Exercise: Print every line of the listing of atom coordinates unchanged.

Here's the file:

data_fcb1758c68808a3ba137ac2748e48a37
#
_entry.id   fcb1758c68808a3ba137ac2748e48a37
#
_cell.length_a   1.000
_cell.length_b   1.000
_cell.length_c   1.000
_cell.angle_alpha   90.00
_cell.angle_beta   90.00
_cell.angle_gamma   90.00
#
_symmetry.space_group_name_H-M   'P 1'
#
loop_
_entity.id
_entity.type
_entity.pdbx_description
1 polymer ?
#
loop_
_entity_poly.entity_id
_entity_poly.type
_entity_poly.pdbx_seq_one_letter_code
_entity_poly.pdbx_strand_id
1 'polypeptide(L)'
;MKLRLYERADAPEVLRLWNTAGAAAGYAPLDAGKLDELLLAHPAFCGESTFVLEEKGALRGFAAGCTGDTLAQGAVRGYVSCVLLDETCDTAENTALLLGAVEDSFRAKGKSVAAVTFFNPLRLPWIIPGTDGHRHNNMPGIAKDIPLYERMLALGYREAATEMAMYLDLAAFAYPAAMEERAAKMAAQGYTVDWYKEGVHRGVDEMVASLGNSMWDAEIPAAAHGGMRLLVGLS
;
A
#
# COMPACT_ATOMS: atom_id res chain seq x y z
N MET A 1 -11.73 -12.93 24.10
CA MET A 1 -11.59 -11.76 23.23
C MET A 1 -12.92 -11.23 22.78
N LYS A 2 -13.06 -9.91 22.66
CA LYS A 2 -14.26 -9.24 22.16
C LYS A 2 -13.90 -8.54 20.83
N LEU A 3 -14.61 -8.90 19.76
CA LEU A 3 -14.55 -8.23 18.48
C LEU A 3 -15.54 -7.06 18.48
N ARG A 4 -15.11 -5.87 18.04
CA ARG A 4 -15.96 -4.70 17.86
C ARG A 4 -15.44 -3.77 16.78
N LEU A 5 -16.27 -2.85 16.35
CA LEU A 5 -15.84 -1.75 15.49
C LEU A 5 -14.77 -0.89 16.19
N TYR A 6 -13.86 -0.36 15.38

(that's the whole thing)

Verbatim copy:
data_fcb1758c68808a3ba137ac2748e48a37
#
_entry.id   fcb1758c68808a3ba137ac2748e48a37
#
_cell.length_a   1.000
_cell.length_b   1.000
_cell.length_c   1.000
_cell.angle_alpha   90.00
_cell.angle_beta   90.00
_cell.angle_gamma   90.00
#
_symmetry.space_group_name_H-M   'P 1'
#
loop_
_entity.id
_entity.type
_entity.pdbx_description
1 polymer ?
#
loop_
_entity_poly.entity_id
_entity_poly.type
_entity_poly.pdbx_seq_one_letter_code
_entity_poly.pdbx_strand_id
1 'polypeptide(L)'
;MKLRLYERADAPEVLRLWNTAGAAAGYAPLDAGKLDELLLAHPAFCGESTFVLEEKGALRGFAAGCTGDTLAQGAVRGYVSCVLLDETCDTAENTALLLGAVEDSFRAKGKSVAAVTFFNPLRLPWIIPGTDGHRHNNMPGIAKDIPLYERMLALGYREAATEMAMYLDLAAFAYPAAMEERAAKMAAQGYTVDWYKEGVHRGVDEMVASLGNSMWDAEIPAAAHGGMRLLVGLS
;
A
#
# COMPACT_ATOMS: atom_id res chain seq x y z
N MET A 1 -11.73 -12.93 24.10
CA MET A 1 -11.59 -11.76 23.23
C MET A 1 -12.92 -11.23 22.78
N LYS A 2 -13.06 -9.91 22.66
CA LYS A 2 -14.26 -9.24 22.16
C LYS A 2 -13.90 -8.54 20.83
N LEU A 3 -14.61 -8.90 19.76
CA LEU A 3 -14.55 -8.23 18.48
C LEU A 3 -15.54 -7.06 18.48
N ARG A 4 -15.11 -5.87 18.04
CA ARG A 4 -15.96 -4.70 17.86
C ARG A 4 -15.44 -3.77 16.78
N LEU A 5 -16.27 -2.85 16.35
CA LEU A 5 -15.84 -1.75 15.49
C LEU A 5 -14.77 -0.89 16.19
N TYR A 6 -13.86 -0.36 15.38